Kyra Lennon was born on the South coast of England, and to this day, still lives by the sea. Fiction writing has always been her passion, but she also has numerous articles on a variety of topics published on prolific websites.
When I first started writing Game On, the only characters I had in mind were Leah and Radleigh. Being a complete pantser, I had the loosest plotline imaginable and learned more about where the story was going, and where the characters were going, during the writing process.
What surprised me the most when I was writing, most especially about Leah, was just how much depth she has. On the surface, she’s a British girl living in America, doing a job she loves. That’s it, that’s all there is to see at first glance. But dig just a little deeper, and you’ll find a wealth of baggage and self-inflicted pain that she has been carrying around for far too long. Part of her journey in Game On is trying to figure out if she can “unpack” it, or if she’s destined to carry it around forever.
If you’re reading this, you’re probably a writer too, so you will already know just how important it is to give your characters depth. But this doesn’t just apply to the main characters. Think about the ones around your MCs. Do you really know who they are? Think about how J.K Rowling wrote her characters. She knew everything about every single one of them. I’m pretty sure if you asked her Harry Potter’s grandmother’s shoe size, she’d know the answer! Of course, you don’t need to know quite that much, but you should at least know some of their background. The minor players in your own lives have their own pasts, and those things affect the way they interact with you. The same is true for the characters you write, at least it should be if you want people to believe in them.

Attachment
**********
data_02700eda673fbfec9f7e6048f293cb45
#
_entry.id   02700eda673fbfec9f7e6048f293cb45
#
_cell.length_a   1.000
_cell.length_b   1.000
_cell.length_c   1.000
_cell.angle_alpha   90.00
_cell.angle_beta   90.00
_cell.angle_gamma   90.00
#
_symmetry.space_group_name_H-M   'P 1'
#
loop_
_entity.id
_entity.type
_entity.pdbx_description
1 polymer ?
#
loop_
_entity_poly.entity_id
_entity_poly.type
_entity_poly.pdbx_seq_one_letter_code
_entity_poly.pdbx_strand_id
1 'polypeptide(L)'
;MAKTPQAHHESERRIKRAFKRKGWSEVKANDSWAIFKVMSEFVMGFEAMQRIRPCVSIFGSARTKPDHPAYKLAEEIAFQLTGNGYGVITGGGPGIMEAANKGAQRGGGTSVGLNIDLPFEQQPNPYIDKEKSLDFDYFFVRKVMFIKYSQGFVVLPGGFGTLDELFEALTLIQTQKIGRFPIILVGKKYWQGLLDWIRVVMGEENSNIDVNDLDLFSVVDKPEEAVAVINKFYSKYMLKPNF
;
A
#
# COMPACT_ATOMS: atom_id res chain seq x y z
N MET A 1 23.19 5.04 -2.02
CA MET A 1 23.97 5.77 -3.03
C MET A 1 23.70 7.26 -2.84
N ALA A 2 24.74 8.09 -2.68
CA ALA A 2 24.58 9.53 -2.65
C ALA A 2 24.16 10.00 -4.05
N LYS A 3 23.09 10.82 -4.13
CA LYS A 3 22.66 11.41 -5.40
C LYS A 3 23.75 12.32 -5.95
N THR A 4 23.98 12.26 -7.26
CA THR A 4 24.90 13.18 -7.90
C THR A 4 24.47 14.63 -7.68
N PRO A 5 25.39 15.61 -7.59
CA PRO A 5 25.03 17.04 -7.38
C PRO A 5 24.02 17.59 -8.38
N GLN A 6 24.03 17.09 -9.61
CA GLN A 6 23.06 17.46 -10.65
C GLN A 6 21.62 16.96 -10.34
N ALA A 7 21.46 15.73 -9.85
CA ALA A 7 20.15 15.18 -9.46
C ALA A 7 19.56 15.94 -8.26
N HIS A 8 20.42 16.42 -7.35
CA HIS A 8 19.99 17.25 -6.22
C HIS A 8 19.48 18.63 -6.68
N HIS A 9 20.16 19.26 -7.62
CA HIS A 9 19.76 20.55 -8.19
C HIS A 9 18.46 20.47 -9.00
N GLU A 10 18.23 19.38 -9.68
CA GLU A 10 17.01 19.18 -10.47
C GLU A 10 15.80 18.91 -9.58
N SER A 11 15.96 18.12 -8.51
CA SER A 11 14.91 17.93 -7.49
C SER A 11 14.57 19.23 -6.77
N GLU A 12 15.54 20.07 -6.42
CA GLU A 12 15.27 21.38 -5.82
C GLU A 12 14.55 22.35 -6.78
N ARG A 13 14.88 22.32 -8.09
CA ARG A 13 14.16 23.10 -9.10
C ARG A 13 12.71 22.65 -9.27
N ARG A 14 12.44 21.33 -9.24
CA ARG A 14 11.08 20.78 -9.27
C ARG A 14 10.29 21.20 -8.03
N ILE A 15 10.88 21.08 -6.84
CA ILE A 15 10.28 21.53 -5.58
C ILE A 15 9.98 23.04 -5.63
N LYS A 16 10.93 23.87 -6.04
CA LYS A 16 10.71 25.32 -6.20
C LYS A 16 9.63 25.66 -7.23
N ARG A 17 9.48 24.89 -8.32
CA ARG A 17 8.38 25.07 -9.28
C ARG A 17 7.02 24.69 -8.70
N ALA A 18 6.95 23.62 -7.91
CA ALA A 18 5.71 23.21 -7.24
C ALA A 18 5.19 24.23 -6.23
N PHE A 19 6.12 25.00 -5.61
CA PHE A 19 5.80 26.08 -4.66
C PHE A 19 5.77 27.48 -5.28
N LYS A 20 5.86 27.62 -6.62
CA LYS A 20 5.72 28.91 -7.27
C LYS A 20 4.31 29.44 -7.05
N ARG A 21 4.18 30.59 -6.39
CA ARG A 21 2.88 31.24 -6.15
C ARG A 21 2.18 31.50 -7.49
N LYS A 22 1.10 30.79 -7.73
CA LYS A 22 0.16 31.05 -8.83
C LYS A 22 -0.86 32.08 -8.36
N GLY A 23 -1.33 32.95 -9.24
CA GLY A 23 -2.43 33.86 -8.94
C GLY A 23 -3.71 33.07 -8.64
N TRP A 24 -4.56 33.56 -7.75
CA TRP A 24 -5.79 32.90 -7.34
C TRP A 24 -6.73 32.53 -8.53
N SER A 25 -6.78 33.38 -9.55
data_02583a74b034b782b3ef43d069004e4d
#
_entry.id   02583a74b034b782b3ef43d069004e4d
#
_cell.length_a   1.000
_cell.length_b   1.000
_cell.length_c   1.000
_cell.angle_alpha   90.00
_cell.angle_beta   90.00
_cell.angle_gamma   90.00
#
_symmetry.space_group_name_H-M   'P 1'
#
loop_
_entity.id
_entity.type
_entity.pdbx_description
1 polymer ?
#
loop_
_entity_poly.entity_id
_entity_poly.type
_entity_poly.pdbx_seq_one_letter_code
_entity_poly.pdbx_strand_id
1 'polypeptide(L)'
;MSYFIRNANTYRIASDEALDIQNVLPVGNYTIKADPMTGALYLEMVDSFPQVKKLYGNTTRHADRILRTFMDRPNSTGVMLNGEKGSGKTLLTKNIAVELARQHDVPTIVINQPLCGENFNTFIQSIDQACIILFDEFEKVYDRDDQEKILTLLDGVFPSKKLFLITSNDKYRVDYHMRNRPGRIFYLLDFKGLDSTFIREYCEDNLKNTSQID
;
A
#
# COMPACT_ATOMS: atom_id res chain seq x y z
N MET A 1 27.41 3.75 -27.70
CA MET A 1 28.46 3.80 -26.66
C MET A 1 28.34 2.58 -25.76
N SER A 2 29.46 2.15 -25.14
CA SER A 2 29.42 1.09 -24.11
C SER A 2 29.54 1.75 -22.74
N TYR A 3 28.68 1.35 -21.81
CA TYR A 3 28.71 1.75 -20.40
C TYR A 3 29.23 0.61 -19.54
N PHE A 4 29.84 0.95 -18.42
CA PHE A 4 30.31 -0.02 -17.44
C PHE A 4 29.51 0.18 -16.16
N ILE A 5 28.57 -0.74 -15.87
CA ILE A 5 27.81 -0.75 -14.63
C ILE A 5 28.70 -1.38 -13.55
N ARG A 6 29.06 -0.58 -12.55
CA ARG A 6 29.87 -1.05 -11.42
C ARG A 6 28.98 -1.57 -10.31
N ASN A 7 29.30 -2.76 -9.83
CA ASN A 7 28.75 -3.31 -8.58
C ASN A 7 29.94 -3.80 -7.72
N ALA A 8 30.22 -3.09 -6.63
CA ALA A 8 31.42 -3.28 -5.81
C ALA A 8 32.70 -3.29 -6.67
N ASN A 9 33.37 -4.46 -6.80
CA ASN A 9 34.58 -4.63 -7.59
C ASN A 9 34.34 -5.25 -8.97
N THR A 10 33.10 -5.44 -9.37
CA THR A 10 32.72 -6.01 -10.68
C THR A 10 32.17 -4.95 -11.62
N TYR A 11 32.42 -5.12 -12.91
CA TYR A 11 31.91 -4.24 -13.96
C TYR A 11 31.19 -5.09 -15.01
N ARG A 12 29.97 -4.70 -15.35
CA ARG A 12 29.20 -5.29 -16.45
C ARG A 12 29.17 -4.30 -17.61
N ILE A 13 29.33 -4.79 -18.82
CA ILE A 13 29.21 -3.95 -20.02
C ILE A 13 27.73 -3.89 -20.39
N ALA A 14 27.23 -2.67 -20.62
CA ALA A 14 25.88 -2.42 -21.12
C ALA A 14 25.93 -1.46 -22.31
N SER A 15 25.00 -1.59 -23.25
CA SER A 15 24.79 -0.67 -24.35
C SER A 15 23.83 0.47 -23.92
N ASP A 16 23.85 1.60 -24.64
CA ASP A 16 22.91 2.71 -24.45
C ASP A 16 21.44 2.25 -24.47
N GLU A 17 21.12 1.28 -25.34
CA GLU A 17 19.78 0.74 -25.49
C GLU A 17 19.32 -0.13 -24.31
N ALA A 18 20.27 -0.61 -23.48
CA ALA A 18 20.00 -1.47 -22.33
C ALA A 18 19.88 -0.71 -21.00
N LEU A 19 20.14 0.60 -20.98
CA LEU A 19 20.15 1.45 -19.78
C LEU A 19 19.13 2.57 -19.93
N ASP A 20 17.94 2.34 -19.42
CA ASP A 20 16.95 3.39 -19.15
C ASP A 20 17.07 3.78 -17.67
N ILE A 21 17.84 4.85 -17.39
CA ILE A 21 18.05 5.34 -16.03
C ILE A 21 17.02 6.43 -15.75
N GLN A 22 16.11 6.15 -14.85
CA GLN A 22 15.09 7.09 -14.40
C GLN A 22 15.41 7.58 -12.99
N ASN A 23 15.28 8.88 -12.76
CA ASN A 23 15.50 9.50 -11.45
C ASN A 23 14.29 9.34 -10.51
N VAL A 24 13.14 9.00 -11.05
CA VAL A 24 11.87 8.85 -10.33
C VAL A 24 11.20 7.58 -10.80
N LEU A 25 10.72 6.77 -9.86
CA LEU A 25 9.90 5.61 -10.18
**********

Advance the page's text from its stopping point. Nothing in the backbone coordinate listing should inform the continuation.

I can honestly say, I have never had more than one trait or “thing” planned for any character I’ve ever written when I first begin a new story. It sounds like a very sloppy way to approach writing, but it hasn’t ever really failed me. These people pop up in my head, and with one very basic idea as a starting point, they guide me through the rest of the story. They tell me what to do, who they are, where they’ve been and where they’re going. Quite often, they give me this information when I’ve had a different idea, but in spite of my efforts, they usually win and they are always right!
What I’d like to know is, how do YOU approach the creation of new characters. Do you really flesh them out before you begin writing, or do you let them guide you?
-Amazon US (Paperback)
-Amazon UK (Paperback)
If you'd like to participate in a Share a Saturday, feel free to contact me at my email, hildred @ gmail.com (no spaces) or through any of the other ways to get a hold of me through my Contact page.